Living in Burgundy, with hunters around

(Véronique Langlands) #21

“Scotland is very dog friendly.”

Yes, Scotland is dog friendly but dogs off the lead in a field of sheep can be (and not infrequently are) shot on sight.
On grouse moors they aren’t too popular either.
And nobody likes some random dog or person wandering about when you are out stalking…
I grew up between Perthshire and the Côte d’Azur, by the way.

(Anna Watson) #22

I would imagine having a dog who must run daily in the countryside would change your experience of living in any country to be honest. But then, so do many of our lifestyle choices and constraints - choosing not to or being unable to run a car, wanting to live near a gym, needing good adsl for work, having a medical condition that can’t support a damp climate… you have to be realistic, decide what your top priorities are that you won’t compromise on, and then be prepared to compromise some of the rest.

(David Martin) #23

A report from BBC Scotland.

(Tess Sissy) #24


But nobody mentioned walking in a field of sheep. This discussion is going in an absurd direction. Next we ll be discussing silly dog owners letting their dogs in a supermarket.

Like I said, years in Scotland hiking everywhere, not once a problem

France is unique with every day being Hunting Day, everywhere. My family there describe hunters as a calamity. But the lobby has power, like the recent new powers given by Macron to hunters.

(Helen Wright) #25

What breed of dog do you have Tess…???

I have two Border Collies…they’re not trained to herd but obviously that instinct to herd is always there and is part of their makeup…

I’m surrounded by farmland and cattle and my home stands on half an acre that I have enclosed with deer mesh…it keeps my dogs safe and stops them from running onto neighbouring farmland and worrying the cattle…

Half an acre of land also means they get plenty of daily free running and exercise…and was probably the main reason why I loved this house on first sight…x :slight_smile:

But when I take them for a walk off my property then it’s always on lead and collar and tag with my name address and phone number…I’m mindful of other peoples’ cattle sheep crops gardens cats and small dogs…then there’s squirrels birds frogs grasshoppers…lol…and one of them is a car chaser…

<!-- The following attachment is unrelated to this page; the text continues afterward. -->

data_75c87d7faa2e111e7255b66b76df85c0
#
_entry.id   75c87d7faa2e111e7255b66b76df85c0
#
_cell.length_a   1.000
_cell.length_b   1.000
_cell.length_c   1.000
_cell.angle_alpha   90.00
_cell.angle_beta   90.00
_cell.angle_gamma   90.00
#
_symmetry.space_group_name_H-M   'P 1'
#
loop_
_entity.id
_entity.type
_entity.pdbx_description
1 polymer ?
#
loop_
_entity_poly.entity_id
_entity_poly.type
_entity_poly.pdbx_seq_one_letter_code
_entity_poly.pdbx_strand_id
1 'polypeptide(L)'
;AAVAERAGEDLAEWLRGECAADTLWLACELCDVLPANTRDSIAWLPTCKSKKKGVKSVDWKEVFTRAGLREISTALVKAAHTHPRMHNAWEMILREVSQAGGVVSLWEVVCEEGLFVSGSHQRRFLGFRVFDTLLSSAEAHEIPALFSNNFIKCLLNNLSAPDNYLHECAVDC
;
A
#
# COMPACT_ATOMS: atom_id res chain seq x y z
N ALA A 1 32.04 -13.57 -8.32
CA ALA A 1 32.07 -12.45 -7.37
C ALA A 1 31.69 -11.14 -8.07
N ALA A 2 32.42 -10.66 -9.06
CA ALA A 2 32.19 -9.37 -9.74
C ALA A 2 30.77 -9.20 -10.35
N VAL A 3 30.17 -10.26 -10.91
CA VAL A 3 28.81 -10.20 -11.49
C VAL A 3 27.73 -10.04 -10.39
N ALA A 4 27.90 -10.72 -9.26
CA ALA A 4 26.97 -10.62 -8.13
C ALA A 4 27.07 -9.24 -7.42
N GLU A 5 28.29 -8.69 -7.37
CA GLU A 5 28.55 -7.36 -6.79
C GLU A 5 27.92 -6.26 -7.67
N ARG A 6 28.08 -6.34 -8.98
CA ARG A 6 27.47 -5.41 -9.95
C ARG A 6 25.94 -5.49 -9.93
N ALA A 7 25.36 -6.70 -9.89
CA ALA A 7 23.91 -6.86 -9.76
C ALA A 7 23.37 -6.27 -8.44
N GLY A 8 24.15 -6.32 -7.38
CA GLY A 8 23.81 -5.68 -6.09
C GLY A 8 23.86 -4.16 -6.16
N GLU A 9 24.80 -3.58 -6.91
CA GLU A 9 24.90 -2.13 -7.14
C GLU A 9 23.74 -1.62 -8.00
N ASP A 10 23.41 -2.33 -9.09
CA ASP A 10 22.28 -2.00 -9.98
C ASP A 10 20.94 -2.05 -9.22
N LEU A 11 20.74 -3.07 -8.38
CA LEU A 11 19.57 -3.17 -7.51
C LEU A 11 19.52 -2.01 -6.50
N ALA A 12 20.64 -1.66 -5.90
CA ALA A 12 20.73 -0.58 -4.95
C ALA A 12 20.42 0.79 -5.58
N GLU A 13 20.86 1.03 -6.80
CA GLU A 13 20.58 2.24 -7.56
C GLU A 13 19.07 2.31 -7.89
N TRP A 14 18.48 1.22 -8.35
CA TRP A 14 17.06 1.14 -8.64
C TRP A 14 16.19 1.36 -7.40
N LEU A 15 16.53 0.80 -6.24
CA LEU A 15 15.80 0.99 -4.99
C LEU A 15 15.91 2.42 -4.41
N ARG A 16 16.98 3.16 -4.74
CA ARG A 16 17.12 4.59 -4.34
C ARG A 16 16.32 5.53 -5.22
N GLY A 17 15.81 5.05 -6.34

I take them out in the car and we walk round local lakes but most often there are signs saying to keep dogs on a lead…so I do…

With regards to hunting…I hear the hunting dogs occasionally but I’ve never seen them round here…maybe because I’m surrounded by cattle and crops…???

(Véronique Langlands) #26

I don’t think you have quite measured the importance of sheepfarming or shooting in rural Scotland. The keepers I know shoot first and ask questions later and there is no question of dogs being loose on land unless they are gundogs, working (or the owners’ pets).
Here in S. 24 the chasse is active only on Sundays but as shooting is a much more ‘democratic’ pastime in France the chasseurs are a lot more visible than the happy few enjoying the Glorious 12th in Scotland.

(Jane Jones) #27

Yes my experience has been that UK farmers are more inclined to shoot dogs. Having grown up in UK with dogs I was always highly aware of this and did have some near misses. However I have found this particular part of France has been less nerve wracking. When our current dog was a tiny pup he would want to chase livestock (he’s a sheepdog), but the one time this happened in sight of a farmer we were just yelled at to get our dog under control - which we did pronto. These days he’s trained not to go in with cattle, so it’s ok.

One of the things we like here is the positive attitude to dogs.

(David Martin) #28

You did mention that your dog chased other animals and went in to say how that was OK as Scotland was so dog friendly. You’ve already dug yourself a big hole.